Why am I passionate about teaching “Yoga for Cyclists”? Because I am one and during a typical training week I’m on the bike for 10-12hrs.
That’s me on the front of the pack in the photo above during the weekly, local criterium (The Driveway Series) I use for interval training. In the photo above (thank you, Jim Hicks) I am also bleeding from the hand, elbow, and knee after a group crash midway through the race (the judges give you a neutral lap and let you back in after such mishaps). You can’t always continue racing after a crash, but I was lucky this time… and yoga is also a practice I use to prevent deeper injuries when the inevitable crashes do occur.
I understand the benefits of yoga for cyclists firsthand. Cyclists tend to have overdeveloped leg muscles (or what I call “MASSIVE leg muscles”) with an imbalance of flexibility in the hamstrings, quads, and hips. All of this usually leads itself to lower back pain that can occur on and off the bike. The bike also puts a lot of tension on the neck and shoulders. In the event of a crash this lack of flexibility can lead to torn/pulled muscles and ligaments to go along with the road-rash! Ouch! Most of these ailments can be alleviated through a regular yoga practice targeted at cycling recovery regardless if you’re a road racer, mountain biker, cyclocross freak, or commuter. Yoga probably can’t keep you from crashing, but it can help prevent injury and speed up recovery when a mishap does occur!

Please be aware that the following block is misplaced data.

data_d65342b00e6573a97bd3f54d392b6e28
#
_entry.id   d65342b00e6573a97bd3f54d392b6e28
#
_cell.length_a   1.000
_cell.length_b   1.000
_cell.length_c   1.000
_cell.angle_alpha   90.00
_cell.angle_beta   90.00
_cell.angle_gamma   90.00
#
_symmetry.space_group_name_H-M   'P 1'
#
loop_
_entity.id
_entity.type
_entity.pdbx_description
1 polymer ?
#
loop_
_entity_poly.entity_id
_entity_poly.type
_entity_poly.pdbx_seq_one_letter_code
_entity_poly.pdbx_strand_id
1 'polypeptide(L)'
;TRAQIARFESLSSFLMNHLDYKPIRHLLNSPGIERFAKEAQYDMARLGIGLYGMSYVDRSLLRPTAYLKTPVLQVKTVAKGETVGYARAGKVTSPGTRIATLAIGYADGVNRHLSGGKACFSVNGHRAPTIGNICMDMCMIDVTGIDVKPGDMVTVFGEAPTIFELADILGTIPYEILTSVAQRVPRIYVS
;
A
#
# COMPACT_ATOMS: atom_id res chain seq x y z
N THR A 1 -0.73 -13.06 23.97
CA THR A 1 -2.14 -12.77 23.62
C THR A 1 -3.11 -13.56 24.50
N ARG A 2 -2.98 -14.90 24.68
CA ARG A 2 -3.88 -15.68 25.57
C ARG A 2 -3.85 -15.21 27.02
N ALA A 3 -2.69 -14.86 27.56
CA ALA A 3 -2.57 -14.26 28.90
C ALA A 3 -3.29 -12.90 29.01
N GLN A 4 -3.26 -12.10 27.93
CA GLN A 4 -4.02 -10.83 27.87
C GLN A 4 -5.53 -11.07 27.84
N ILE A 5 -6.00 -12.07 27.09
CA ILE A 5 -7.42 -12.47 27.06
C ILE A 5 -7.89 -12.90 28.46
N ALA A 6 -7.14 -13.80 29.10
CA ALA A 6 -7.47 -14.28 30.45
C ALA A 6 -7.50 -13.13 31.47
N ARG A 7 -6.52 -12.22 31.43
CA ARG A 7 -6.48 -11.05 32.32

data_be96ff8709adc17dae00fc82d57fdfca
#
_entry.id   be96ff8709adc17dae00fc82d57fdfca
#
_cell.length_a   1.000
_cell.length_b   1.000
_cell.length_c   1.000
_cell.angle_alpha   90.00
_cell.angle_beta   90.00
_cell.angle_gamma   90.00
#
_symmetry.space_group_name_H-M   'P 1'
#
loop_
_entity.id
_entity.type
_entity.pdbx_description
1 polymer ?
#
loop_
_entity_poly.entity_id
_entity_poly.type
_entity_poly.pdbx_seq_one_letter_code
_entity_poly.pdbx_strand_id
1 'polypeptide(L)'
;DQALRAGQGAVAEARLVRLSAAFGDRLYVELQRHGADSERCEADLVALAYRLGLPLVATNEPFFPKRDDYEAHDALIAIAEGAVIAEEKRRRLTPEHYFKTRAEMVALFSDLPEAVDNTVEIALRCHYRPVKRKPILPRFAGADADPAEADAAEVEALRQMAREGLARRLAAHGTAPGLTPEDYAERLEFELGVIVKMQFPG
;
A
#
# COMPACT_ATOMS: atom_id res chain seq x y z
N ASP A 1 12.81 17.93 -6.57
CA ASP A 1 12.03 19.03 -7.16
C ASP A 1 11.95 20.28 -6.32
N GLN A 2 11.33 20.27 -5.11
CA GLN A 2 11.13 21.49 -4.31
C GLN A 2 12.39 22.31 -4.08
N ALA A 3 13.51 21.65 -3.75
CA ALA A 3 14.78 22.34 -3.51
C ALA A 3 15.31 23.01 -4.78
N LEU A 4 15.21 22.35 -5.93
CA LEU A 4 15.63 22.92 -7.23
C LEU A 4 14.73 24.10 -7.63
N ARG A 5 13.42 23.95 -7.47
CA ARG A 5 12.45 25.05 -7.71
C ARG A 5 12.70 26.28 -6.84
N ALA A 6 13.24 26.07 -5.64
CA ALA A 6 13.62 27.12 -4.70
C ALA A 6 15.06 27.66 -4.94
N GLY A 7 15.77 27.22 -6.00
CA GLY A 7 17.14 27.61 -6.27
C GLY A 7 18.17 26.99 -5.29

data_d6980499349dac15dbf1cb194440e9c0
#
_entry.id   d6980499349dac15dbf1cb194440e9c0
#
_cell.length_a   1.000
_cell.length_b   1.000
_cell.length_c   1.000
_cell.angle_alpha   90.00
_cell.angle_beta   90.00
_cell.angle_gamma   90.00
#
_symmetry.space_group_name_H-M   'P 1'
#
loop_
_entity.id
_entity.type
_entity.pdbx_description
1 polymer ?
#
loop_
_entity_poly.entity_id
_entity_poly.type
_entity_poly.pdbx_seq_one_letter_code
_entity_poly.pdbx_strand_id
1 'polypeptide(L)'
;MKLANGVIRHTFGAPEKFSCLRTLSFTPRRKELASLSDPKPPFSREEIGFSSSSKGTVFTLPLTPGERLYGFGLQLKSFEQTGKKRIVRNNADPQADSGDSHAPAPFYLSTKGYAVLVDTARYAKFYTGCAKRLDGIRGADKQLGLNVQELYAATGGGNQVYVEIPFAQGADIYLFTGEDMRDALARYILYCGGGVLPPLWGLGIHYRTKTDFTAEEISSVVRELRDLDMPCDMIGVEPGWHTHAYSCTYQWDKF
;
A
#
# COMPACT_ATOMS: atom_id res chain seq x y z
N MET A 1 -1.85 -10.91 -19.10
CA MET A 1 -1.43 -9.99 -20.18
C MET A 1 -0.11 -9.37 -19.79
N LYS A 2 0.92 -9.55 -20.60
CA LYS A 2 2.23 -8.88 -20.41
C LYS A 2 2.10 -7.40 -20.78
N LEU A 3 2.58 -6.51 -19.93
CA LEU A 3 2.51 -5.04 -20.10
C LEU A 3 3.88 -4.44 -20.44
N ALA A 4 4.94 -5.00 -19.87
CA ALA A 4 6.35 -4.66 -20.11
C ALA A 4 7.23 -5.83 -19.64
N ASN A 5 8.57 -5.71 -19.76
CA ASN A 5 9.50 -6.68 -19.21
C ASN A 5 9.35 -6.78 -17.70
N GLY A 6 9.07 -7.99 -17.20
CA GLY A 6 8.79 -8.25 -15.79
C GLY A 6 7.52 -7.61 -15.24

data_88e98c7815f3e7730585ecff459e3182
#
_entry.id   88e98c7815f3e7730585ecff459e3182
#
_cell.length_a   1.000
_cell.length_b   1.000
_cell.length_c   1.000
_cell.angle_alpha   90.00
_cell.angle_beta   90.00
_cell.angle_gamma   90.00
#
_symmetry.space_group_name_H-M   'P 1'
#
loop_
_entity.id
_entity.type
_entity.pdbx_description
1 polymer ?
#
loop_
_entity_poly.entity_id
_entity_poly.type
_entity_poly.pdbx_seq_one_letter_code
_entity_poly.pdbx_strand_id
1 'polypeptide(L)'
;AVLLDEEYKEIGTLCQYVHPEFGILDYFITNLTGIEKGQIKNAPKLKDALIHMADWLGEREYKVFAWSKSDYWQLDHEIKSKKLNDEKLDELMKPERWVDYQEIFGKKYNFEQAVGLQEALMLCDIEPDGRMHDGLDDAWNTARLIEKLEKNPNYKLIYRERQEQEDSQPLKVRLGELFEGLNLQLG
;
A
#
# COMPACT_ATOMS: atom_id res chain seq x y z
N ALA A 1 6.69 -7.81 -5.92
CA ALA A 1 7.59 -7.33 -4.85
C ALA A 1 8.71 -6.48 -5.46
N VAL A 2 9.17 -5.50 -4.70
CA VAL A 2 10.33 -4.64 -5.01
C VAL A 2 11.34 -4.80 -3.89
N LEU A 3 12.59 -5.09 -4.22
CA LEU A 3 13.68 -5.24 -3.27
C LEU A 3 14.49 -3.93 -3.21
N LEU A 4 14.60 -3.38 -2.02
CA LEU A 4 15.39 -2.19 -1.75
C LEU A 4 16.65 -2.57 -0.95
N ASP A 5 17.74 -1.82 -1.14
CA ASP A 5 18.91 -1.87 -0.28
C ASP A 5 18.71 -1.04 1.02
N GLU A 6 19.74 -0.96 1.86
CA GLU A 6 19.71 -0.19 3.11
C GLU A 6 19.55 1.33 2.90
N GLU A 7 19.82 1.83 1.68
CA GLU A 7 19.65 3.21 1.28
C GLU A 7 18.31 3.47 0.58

Yoga promotes flexibility and core strength and when these two come into balance cycling becomes more enjoyable and its a lot less painful. The lower back feels good, the neck is healthy, the chest is open, and the legs are always fresh.
In my “yin-style” classes we’ll focus on opening up the full-circumference of the hips, stretch the hamstrings (all three of them!), stretch the quads, open up the chest, and relieve tension in the neck and shoulders. We will also draw extra attention to the breath that will help relieve the muscles during the class while promoting good breathing techniques that can be used while racing or riding your bike.
Stay tuned for my class schedule for May 2013!